Amid Boiling LAC, China’s Construction Of ‘World’s Largest’ Dam On India’s Brahmaputra River Could Add Fuel To Fire

OPED By Vaishali Basu Sharma

Reports have once again begun to surface that China is continuing its plans to build a “super” dam on the lower reaches of the Yarlung-Tsangpo River (known as the Brahmaputra in India) close to the Line of Actual Control (LAC) in Tibet.

Noted geopolitical expert Brahma Chellany in a recent piece for Nikkei Asia, said, ‘ China can’t just keep building the world’s biggest dam in secret.’

China’s mega project, with a planned capacity of 60 gigawatts, close to its heavily militarized frontier with India, will supersede both in size and capacity with its own ‘Three Gorges Dam,’ currently the world’s largest hydroelectric facility.

Occasionally, reports of China’s dam-building activity come out in the media, but because China never clarifies the scale and the geographical extent of these projects, they remain shrouded in mystery.

Originating on the Angsi Glacier near Mount Kailash and girdled by the arms of the Eastern Himalayan Syntaxis, the 3,969-kilometer transboundary tributary Yarlung-Tsangpo/Brahmaputra is a major river system that includes contrasting climatic and hydrologic zones.

It flows through distinct regions, originating in the Tibet Autonomous Region (TAR), the Yarlung Zangbo flows into India as the Brahmaputra and finally forms the delta in Bangladesh.

After its 1,100-kilometer eastward course through which it receives several tributaries, the river turns suddenly to the northeast and cutting a course through a succession of great narrow gorges between mountainous massifs at the eastern end of the Himalayas it turns southward, crossing the China-India Line of Actual Control (LAC) with canyon walls that extend upward for 5,000 meters or more on either side forming a deep gorge (the “Yarlung Tsangpo Grand Canyon”) as it enters India.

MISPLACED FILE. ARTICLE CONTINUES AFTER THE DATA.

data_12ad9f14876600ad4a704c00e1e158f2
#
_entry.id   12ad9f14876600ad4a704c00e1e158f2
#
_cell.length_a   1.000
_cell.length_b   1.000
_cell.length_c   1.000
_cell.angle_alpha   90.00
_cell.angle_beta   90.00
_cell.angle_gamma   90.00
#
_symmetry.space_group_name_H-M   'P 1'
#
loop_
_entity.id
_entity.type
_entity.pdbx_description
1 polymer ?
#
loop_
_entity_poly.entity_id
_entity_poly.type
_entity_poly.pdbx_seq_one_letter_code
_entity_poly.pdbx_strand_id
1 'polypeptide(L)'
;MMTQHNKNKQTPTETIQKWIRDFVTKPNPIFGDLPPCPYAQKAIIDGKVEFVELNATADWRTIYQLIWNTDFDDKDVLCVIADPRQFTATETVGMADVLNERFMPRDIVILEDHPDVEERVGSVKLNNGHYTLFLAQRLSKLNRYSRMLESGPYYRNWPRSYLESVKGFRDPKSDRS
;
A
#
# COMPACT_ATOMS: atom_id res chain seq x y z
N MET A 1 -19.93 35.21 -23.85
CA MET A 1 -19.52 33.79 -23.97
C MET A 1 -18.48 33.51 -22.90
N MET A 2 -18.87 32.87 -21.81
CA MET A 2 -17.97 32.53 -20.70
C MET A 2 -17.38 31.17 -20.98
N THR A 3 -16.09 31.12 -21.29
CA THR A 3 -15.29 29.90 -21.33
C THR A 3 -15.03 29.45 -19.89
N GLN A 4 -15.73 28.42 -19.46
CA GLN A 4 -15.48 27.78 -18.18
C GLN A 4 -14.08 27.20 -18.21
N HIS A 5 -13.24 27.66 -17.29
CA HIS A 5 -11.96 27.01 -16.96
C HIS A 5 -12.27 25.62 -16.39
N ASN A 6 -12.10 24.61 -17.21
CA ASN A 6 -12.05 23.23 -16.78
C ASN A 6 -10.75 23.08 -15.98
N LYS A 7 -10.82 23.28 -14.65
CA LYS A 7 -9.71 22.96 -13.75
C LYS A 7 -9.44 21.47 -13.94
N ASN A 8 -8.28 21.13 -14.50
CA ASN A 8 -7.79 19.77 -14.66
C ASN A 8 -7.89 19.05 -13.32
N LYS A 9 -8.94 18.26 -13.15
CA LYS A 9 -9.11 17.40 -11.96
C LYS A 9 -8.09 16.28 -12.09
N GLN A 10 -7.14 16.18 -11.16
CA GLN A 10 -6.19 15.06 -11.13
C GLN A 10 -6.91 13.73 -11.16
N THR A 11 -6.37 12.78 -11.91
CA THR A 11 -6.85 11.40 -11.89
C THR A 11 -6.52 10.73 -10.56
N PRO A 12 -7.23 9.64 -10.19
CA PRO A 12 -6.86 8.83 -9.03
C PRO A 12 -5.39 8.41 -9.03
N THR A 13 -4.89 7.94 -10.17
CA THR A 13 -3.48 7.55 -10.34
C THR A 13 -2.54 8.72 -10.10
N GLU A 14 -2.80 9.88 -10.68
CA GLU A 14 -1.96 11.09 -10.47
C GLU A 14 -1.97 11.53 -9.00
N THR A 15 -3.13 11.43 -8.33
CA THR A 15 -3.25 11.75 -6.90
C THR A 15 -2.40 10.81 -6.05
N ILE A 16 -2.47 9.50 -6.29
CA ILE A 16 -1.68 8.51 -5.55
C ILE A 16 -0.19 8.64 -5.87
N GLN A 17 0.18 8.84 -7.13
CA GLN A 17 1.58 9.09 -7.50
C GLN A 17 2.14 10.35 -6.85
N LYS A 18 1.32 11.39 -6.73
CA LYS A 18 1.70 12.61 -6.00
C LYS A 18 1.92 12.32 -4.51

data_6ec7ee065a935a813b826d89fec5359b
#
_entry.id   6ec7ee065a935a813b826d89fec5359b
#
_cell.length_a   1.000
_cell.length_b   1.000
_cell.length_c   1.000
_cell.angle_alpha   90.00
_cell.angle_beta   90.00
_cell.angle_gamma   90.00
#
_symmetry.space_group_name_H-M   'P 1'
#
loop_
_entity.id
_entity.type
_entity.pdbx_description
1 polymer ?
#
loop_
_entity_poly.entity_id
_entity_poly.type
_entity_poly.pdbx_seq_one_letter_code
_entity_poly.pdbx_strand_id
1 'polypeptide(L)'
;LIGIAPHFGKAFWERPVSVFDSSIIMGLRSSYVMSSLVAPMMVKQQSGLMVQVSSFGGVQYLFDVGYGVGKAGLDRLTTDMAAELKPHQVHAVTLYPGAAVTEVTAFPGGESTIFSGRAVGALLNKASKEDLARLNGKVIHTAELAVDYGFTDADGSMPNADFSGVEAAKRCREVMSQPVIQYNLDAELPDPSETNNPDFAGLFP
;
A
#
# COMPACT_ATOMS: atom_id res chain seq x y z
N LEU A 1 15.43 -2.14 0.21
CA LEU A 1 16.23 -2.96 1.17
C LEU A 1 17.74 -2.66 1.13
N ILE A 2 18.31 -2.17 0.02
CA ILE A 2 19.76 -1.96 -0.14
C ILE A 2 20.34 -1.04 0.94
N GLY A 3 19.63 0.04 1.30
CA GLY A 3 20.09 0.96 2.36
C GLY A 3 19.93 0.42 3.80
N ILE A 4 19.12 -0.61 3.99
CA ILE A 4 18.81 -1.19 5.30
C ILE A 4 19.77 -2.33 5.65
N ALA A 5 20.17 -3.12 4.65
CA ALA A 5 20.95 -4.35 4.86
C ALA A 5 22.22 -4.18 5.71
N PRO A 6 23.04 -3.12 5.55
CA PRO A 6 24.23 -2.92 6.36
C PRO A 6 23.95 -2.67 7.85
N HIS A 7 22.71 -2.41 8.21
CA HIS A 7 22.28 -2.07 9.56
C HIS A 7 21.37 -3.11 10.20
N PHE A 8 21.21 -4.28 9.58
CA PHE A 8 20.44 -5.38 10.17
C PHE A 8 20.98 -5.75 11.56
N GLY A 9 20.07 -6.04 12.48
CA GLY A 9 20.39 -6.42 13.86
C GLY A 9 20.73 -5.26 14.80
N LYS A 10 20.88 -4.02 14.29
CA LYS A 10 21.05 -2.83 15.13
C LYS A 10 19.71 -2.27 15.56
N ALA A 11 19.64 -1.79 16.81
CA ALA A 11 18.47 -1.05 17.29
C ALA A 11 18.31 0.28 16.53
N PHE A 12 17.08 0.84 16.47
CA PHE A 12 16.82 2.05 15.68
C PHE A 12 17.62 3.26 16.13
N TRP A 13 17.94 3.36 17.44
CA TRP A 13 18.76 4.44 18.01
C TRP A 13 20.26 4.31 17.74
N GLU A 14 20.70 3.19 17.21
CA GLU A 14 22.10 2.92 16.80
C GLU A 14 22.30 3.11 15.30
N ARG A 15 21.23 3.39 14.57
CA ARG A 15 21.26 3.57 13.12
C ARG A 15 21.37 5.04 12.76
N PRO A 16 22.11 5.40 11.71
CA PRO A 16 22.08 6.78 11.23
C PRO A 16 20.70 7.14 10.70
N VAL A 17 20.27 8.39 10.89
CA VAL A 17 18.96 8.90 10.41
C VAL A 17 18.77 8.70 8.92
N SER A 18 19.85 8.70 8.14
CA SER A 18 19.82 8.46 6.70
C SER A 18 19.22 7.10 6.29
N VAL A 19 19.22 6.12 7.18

It is the ninth-largest river in the world in terms of water discharged (19,825 cubic feet per second).

It is understood that China plans to generate hydroelectric power at the point on the Yarlung-Tsangpo/Brahmaputra, where the river takes a sharp knee bend (u-turn) before entering India.

When reports of the dam reemerged in November 2020, the Chinese state-run tabloid Global Times said, “China will build a hydropower project on the Yarlung-Tsangpo River, one of the major waters in Asia that also passes through India and Bangladesh.”

Chairman of the Power Construction Corp of China, or Powerchina, had announced, “There is no parallel in history (of the project… it will be a historic opportunity for the Chinese hydropower industry.” He had announced that the dam could provide 300 billion kilowatt hours (kWh) of clean, renewable, and zero-carbon electricity annually, which would help Beijing meet its clean energy goals. These reports continued even into 2021 and have resurfaced once again.

There is also the possibility that China may divert the river towards the north to mitigate water scarcity in some parts of the country. In either case, the implications for India would be horrendous ecological upheaval or a reduction of water flow.

China's Three Georges Dam